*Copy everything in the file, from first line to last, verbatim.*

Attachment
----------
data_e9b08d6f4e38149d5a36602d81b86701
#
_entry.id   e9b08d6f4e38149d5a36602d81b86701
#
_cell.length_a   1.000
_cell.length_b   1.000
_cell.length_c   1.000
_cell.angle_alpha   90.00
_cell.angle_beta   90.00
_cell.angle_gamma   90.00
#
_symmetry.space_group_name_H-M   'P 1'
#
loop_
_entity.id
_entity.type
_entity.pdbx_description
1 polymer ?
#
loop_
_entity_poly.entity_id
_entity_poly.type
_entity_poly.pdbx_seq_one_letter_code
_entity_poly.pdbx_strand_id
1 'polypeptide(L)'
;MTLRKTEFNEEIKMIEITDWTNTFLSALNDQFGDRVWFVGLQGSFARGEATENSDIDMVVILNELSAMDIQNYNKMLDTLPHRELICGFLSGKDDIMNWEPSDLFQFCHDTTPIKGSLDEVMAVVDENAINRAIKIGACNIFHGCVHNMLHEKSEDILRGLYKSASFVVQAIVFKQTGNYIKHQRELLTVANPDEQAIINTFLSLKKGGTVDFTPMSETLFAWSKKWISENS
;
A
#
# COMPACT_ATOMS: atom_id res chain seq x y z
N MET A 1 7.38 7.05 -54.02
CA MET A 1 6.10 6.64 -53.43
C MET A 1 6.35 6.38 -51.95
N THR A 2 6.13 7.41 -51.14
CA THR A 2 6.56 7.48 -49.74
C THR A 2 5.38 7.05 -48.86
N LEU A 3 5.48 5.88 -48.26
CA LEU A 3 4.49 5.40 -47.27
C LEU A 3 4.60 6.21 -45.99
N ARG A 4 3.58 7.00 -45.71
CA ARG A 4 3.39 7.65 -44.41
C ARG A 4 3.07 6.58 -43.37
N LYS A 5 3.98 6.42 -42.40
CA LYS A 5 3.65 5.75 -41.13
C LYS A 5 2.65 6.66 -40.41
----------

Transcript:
data_e9b08d6f4e38149d5a36602d81b86701
#
_entry.id   e9b08d6f4e38149d5a36602d81b86701
#
_cell.length_a   1.000
_cell.length_b   1.000
_cell.length_c   1.000
_cell.angle_alpha   90.00
_cell.angle_beta   90.00
_cell.angle_gamma   90.00
#
_symmetry.space_group_name_H-M   'P 1'
#
loop_
_entity.id
_entity.type
_entity.pdbx_description
1 polymer ?
#
loop_
_entity_poly.entity_id
_entity_poly.type
_entity_poly.pdbx_seq_one_letter_code
_entity_poly.pdbx_strand_id
1 'polypeptide(L)'
;MTLRKTEFNEEIKMIEITDWTNTFLSALNDQFGDRVWFVGLQGSFARGEATENSDIDMVVILNELSAMDIQNYNKMLDTLPHRELICGFLSGKDDIMNWEPSDLFQFCHDTTPIKGSLDEVMAVVDENAINRAIKIGACNIFHGCVHNMLHEKSEDILRGLYKSASFVVQAIVFKQTGNYIKHQRELLTVANPDEQAIINTFLSLKKGGTVDFTPMSETLFAWSKKWISENS
;
A
#
# COMPACT_ATOMS: atom_id res chain seq x y z
N MET A 1 7.38 7.05 -54.02
CA MET A 1 6.10 6.64 -53.43
C MET A 1 6.35 6.38 -51.95
N THR A 2 6.13 7.41 -51.14
CA THR A 2 6.56 7.48 -49.74
C THR A 2 5.38 7.05 -48.86
N LEU A 3 5.48 5.88 -48.26
CA LEU A 3 4.49 5.40 -47.27
C LEU A 3 4.60 6.21 -45.99
N ARG A 4 3.58 7.00 -45.71
CA ARG A 4 3.39 7.65 -44.41
C ARG A 4 3.07 6.58 -43.37
N LYS A 5 3.98 6.42 -42.40
CA LYS A 5 3.65 5.75 -41.13
C LYS A 5 2.65 6.66 -40.41